the vote. In August 2019, Ho Iat Seng won the election for
new leader in Macau and in September he was appointed to the
post by the central government in Beijing. Ho Iat Seng and
the new Macau government took office in December the same
In the last parliamentary elections in September 2017,
the people appointed 14 of the 33 members (12 seats go to
various professional and social groups, while seven seats
are appointed directly by the Macau leader). As in previous
elections, Beijing-friendly groups or representatives of the
gaming industry won. They took home nine of the
people-elected seats, while pro-democracy parties got five
seats, one more than in the 2013 election.
In the 2017 election, a young democracy activist, Sulu
Sou, was elected, which judges thought was a result of the
Macau population's dissatisfaction with the authorities'
handling of a powerful storm that had caused great havoc
just before the election. But it wasn't long before the
Legislative Assembly decided to exclude Sulu Sou so that a
legal process could be initiated against him. He was accused
of civil disobedience in connection with previous protests
and he was one of the leaders of the 2014 democracy
protests. Sulu Sou claimed that the political motives behind
the parliamentarians' exclusion of him were low.
Macao retained its capitalist economic system after it
became part of China in 1999. The economy is open and
strongly dependent on the gaming industry. Macao is the only
place in China where casino games are allowed. The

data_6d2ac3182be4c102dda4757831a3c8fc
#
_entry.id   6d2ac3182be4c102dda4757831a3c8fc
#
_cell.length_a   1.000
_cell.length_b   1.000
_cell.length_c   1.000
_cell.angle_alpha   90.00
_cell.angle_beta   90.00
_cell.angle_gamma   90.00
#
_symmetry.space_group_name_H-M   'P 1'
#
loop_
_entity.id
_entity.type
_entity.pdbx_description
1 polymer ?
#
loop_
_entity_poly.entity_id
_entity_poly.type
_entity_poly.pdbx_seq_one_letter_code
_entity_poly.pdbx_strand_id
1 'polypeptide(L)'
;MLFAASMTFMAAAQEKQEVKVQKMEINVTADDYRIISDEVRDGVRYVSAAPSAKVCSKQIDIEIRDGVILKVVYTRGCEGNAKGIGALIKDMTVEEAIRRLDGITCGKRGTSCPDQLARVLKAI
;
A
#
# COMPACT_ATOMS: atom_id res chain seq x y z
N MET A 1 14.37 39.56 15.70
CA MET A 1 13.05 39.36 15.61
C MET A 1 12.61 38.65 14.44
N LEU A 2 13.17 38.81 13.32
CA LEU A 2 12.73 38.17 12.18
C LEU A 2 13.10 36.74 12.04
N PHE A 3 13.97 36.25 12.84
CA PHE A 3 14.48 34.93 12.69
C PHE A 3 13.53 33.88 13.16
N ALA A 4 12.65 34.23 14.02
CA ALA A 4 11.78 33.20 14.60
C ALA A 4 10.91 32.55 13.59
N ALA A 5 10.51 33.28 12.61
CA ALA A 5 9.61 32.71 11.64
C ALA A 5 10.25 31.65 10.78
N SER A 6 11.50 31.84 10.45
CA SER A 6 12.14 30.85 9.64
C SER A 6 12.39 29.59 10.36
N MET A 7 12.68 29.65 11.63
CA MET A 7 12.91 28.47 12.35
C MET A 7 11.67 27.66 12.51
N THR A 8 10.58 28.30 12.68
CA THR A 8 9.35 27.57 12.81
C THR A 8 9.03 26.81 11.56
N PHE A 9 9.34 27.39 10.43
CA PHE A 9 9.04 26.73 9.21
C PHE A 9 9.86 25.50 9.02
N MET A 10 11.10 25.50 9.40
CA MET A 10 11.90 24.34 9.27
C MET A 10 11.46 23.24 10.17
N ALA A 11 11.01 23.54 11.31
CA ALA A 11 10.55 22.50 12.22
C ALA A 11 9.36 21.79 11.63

increasing flow of tourists from the rest of China is also
an important source of income.
The most important industries are casino games, which
account for 87 percent of government revenue, and tourism.
There are a handful of casino companies. But the decision
makers are striving to broaden Macao's economic base.
After two years of economic crises from 2014, when the
income from the casino business declined, growth accelerated
again towards the end of the 2010s.
Many tourists, especially from the rest of China where
casino games are banned, are annually attracted to "Asia's
Las Vegas" - Macao is the world's largest gaming center.
Others come to take part in the cultural and historical
attractions of the territory.
In the 1990s, bloody deals between rival leagues, triads,
threatened to scare off tourists. Today, Macao, Hong Kong
and China work together to fight organized crime. In the
second half of the 1990s, Macao was shaken by a widespread
corruption scandal with links to a local government
official. Corruption has continued to be a major problem in